Perhaps it would be better, thinks the Count, if I had not impaled all of those people in Roumania.
The Count’s head rolls down the hill.
It strikes a speedbump, flies high, and then continues its roll.
“One,” he laughs. “One regret. Ahahahahahahaha!”
The Count attempts to reflect upon the circumstances that brought him here, his head rolling down a Washington State hill under a post-apocalyptic sky. It is impossible because he is a vampire and lacks the power of reflection.
If I had counted them, he thinks. If I had only counted them, then I could have brought them back.
There is a dog. It is nearly skeletal with hunger.
It sniffs at him as he rolls past. It thinks imponderable dog thoughts. It has no strength to chase him.
Soon, it will die.
“One, two, three, four— four legs!”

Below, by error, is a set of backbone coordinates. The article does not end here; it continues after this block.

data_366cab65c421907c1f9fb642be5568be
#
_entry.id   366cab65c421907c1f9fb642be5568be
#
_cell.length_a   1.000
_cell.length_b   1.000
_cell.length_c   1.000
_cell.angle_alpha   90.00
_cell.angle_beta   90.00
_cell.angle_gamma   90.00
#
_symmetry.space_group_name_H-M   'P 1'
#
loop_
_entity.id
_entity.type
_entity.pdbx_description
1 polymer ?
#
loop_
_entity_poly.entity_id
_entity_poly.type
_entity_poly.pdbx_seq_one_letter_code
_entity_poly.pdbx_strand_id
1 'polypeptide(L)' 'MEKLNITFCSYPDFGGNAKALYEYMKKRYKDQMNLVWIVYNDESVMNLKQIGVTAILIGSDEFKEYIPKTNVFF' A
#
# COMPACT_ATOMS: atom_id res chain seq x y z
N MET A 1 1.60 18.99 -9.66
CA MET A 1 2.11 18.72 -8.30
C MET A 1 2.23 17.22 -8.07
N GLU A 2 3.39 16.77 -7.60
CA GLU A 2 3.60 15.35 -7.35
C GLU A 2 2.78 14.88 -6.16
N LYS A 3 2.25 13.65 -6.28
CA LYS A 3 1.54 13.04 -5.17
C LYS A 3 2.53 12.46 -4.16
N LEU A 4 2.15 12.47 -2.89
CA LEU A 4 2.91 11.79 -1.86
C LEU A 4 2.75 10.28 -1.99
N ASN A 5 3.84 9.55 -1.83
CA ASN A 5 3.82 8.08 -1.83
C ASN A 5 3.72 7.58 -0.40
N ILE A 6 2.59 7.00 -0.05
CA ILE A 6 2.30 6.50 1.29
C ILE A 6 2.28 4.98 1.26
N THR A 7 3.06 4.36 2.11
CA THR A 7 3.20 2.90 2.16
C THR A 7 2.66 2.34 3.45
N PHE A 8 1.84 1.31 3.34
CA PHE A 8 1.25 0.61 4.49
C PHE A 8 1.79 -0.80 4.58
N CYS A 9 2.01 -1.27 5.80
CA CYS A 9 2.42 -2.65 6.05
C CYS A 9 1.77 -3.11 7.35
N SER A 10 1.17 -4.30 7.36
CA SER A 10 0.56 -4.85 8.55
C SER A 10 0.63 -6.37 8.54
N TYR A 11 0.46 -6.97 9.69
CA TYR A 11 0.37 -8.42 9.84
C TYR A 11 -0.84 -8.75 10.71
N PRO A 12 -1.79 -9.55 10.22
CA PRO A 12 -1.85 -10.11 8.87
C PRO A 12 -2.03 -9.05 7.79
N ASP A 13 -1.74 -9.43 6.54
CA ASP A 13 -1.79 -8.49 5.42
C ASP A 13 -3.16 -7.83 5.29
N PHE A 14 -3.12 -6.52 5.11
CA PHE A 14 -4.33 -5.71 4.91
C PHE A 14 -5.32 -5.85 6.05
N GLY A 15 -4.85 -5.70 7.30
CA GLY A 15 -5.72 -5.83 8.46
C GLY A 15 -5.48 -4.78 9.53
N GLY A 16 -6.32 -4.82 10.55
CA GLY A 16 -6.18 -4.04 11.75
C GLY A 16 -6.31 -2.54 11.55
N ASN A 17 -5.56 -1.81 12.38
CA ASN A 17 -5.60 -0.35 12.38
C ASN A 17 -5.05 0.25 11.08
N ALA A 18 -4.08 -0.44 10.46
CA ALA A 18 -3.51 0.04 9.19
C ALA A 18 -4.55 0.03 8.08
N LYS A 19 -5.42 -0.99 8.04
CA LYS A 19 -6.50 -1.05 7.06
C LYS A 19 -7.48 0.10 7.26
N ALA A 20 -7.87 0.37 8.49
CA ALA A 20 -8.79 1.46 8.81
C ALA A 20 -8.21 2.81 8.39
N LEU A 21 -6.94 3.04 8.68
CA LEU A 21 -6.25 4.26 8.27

And its legs grow strong.
That is my regret, he thinks. That I did not count the people that I impaled, in Roumania. That I did not think to count them so that I could bring them back.
His head rolls past a Church.
He does not count it. Vampires do not like Christian Churches because they cannot count a God that is three persons in one. That is why they draw back hissing from a crucifix and why they do not visit India, with its even less countable gods, at all.
“One terribly steep slope leading to a lake!” he laughs.
I thought that I was a good man, he thinks. I thought that I was doing honor to my people.
He does not think of the faces of his peers when they understood at last what he was.
“One world,” he counts. Because he does not have time to count each thing individually. “One world, in infinite parts.”
His head strikes a speedbump. It flies up. It rolls, jangling aggly-agglty along.
“One world, in infinite parts. Ahahahahahahahaha!”
Just once, he thinks, I would have liked the opportunity to count the sun.
He plunges into the glorious blue depths.